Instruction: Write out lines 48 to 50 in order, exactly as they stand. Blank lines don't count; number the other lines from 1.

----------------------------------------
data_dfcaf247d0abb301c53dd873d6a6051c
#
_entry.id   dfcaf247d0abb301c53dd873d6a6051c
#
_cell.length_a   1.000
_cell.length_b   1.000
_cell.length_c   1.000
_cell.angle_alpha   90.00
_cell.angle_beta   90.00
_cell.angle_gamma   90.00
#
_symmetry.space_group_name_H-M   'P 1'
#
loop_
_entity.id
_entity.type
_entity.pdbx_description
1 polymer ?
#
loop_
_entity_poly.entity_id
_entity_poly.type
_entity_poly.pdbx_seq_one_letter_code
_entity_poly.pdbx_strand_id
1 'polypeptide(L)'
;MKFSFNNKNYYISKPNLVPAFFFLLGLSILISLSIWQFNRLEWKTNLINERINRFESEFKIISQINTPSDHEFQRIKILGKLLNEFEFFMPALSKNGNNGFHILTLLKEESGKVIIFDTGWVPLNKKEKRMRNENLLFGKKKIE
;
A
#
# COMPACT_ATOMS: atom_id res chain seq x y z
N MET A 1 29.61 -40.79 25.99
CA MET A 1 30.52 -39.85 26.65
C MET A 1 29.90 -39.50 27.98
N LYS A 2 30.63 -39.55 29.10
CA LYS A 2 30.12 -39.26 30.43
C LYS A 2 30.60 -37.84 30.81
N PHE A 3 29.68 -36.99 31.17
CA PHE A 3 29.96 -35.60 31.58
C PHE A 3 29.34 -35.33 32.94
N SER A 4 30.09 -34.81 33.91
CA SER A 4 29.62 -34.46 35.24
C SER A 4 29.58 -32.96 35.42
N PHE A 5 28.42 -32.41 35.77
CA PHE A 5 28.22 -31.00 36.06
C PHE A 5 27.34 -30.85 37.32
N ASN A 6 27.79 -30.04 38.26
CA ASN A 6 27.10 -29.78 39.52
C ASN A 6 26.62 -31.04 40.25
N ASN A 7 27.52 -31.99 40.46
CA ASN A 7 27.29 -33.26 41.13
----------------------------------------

C ASN A 6 26.62 -31.04 40.25
N ASN A 7 27.52 -31.99 40.46
CA ASN A 7 27.29 -33.26 41.13